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Don Coryell Nominated for the Hall of Fame

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He got into the finalist group in 2010, but got left out. With many of his former assistants and players in the Hall, and them saying that he should be there too, can Coach Coryell get enough votes to make it in this time?

Herb Weitman-USA TODAY Sports

Don Coryell was named as a Hall of Fame ballot finalist, along with Junior Seau and 13 other former players and coaches from the "modern era". Jimmy Johnson and Tony Dungy were the other two coaches named as finalists. The finalists must receive 80% of the votes from a 46 person selection committee to be enshrined in Hall. The selections will be announced on January 31, 2014 during an "NFL Honors" TV show in the run-up to the Super Bowl.

Does He Get In This Time?

While Seau is a sure fire lock for the Hall, Coryell has been here before in 2010 and did not make it. He has been eligible for nomination and enshrinement since 1992. While personally I do hope he makes it, this is not something we Bolts fans can be counting on.

This subject came up last spring, and I wrote about it at that point. You are all welcome to review it at your leisure. With three coaches nominated this time, Coryell certainly had the largest impact on how the game is played. Among Coryell, Dungy, and Johnson, there are a lot of differences in terms of accomplishments, but the largest impact to the way the game is played is without question, Coryell’s.

Dungy led the Colts to one title in 2006. His "Tampa 2" defensive scheme is still frequently used in the NFL. His .668 winning percentage with Tampa Bay and Indianapolis is among the best ever for NFL coaches all-time. His 9-10 playoff record is not fantastic, but even appearing in 19 playoff games is an achievement most coaches would envy.

Jimmy Johnson did not bring any new innovations into the league (in fact, his offensive coaches were Coryell disciples and Dan Fouts recalls being able to name the plays that Aikman was running while watching the Cowboy’s super bowl wins). Johnson did win two super bowls in the early 1990’s and has a 9 – 4 playoff record. That 69.2% winning percentage is much better than his 55.6 overall regular season winning percentage.

Those are certainly impressive accomplishments, but so are Coryell’s, even though many of them are second hand accomplishments. Joe Gibbs and John Madden both cite Coryell as their primary influences and those coaches have 4 Super Bowl rings between them. Dan Fouts, Charlie Joiner, and Kellen Winslow are all in the Hall of Fame and all three have repeatedly stated that they would not be there except for Coryell.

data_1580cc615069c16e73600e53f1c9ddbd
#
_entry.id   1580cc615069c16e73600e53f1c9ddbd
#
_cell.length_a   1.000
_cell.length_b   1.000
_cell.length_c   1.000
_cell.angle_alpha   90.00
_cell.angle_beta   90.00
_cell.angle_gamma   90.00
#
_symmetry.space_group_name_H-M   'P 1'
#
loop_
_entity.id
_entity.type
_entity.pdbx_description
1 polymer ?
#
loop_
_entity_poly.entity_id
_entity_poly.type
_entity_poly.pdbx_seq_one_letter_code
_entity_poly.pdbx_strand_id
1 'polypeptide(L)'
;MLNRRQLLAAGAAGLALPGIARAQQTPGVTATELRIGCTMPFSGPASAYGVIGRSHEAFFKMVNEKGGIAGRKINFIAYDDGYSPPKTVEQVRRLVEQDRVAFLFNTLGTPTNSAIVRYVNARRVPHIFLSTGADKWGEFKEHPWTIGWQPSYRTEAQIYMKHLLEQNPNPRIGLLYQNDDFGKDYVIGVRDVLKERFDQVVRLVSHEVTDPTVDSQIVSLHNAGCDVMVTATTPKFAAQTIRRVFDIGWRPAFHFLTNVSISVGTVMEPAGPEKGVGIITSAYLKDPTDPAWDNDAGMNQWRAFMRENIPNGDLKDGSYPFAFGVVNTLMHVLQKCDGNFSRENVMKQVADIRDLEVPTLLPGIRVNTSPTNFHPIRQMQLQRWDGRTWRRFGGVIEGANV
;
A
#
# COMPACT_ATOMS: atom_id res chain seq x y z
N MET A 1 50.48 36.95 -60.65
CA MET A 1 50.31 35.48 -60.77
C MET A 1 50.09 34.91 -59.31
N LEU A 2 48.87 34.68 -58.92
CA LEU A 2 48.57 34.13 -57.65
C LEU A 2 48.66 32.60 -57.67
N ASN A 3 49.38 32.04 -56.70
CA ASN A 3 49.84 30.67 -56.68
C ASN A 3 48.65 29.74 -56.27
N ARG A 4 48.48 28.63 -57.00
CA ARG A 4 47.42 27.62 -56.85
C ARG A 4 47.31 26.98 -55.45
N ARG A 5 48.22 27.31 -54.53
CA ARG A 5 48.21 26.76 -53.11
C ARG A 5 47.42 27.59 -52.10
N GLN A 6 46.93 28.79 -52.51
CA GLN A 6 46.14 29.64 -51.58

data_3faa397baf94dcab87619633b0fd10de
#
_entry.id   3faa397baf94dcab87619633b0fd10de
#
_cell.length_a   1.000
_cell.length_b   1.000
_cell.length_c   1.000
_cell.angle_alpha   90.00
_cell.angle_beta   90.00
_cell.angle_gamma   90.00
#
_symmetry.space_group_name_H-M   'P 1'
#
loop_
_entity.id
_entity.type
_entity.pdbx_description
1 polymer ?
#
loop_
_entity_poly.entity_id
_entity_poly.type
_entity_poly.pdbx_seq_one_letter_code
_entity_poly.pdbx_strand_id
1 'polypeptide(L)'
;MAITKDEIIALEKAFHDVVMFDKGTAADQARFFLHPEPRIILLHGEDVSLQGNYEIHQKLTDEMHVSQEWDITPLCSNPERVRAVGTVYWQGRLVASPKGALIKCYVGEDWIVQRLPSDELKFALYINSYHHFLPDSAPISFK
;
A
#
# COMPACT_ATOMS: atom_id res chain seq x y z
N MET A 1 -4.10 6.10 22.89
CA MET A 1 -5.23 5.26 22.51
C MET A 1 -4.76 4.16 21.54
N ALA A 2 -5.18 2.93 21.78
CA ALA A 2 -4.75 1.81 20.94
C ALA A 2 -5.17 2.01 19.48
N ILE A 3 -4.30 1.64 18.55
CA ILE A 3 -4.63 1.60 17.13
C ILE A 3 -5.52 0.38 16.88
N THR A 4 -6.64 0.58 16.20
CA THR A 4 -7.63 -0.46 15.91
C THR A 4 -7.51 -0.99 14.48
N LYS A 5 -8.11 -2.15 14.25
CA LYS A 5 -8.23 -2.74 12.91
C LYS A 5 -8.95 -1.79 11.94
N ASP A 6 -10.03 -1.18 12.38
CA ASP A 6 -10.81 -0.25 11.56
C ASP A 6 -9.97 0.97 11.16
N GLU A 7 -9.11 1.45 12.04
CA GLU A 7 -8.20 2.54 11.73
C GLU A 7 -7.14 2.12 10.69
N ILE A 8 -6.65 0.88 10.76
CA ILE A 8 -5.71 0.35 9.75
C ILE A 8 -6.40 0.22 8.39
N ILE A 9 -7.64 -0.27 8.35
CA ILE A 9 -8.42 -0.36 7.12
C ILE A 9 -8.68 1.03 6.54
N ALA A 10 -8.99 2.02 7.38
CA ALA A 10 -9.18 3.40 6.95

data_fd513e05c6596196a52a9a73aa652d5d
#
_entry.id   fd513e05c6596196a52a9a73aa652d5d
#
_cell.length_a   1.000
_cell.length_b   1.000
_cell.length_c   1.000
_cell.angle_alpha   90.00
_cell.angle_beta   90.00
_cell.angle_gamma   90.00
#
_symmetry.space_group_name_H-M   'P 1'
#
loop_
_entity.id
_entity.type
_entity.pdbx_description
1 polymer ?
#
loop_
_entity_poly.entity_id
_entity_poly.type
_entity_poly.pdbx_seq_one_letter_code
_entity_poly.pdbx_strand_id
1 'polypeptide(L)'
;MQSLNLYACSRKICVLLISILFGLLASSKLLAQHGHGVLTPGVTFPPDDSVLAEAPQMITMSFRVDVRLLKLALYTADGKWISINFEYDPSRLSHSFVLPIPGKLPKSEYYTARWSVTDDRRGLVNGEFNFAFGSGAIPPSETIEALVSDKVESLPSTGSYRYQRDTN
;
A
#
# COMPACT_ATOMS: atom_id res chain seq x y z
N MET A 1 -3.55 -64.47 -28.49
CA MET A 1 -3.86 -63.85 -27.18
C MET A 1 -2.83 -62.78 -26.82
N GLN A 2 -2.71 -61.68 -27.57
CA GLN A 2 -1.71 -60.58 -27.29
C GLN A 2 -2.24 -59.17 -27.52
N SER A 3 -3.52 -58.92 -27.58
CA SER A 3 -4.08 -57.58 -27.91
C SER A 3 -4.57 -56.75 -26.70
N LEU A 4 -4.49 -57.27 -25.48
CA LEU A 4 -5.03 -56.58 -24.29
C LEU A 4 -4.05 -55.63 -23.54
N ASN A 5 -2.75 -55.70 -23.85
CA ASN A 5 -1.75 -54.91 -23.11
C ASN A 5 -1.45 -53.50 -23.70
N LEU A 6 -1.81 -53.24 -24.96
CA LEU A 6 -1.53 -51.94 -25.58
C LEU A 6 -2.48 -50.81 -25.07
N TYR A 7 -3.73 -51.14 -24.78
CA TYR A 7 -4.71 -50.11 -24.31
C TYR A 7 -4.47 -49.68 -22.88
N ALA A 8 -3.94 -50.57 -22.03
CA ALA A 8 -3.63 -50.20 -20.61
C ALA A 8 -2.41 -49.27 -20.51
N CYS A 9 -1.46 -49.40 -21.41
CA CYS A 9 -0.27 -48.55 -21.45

He Should Be Voted In This Time

Between the Chargers and St. Louis Cardinals, Coryell’s all-time record is 111-83-1, with a playoff record of 3-6. His 111 NFL wins and 124 wins in the NCAA at SDSU and Whittier make him the only head coach to ever record more than 100 wins in both college and the NFL.

While he is mostly associated with the innovations to the passing game known as "Air Coryell", you can also see his influence when teams are trying to get that tough yard or two at the goal line and in 1or 2 to go situations when they line up in an "I" formation. Coryell and Jim McKay developed that formation at USC in the late 1950’s. What is also forgotten is that Coryell coached the St. Louis Cardinals into the playoffs in 1973 and 1974, after they had failed to make the post-season since 1947. Similarly, when he took over in San Diego, he led the Chargers into post-season in his first full season (1979) after a 14 year absence from the playoffs.

It is in the passing game though that his influence still remains. The West Coast offense, the Erhardt-Perkins system, and the vertical passing game used by Norv Turner all incorporate various degrees of the Coryell passing offense. His primary innovations include the route tree, a system for QB’s to read where a pass would be open, the timing route, and the use of tight ends as a primary target when that player was the best receiver on the field.

You see Don Coryell when a QB throws a ball to a receiver before the pass catcher makes a break. You see it when Rob Gronkowski or Julius Thomas gets isolated on slower LB’s or smaller safeties. You see it in combination routes, sight adjustments between QB’s and receivers, wheel routes, and seven step drops when the QB’s head is on a swivel.

For his impact in how the game is played and how every skill position player on a team is coached today, Don Coryell should be in the Hall of Fame. It is unfortunate that he did not live to see it, if it actually happens, as it should.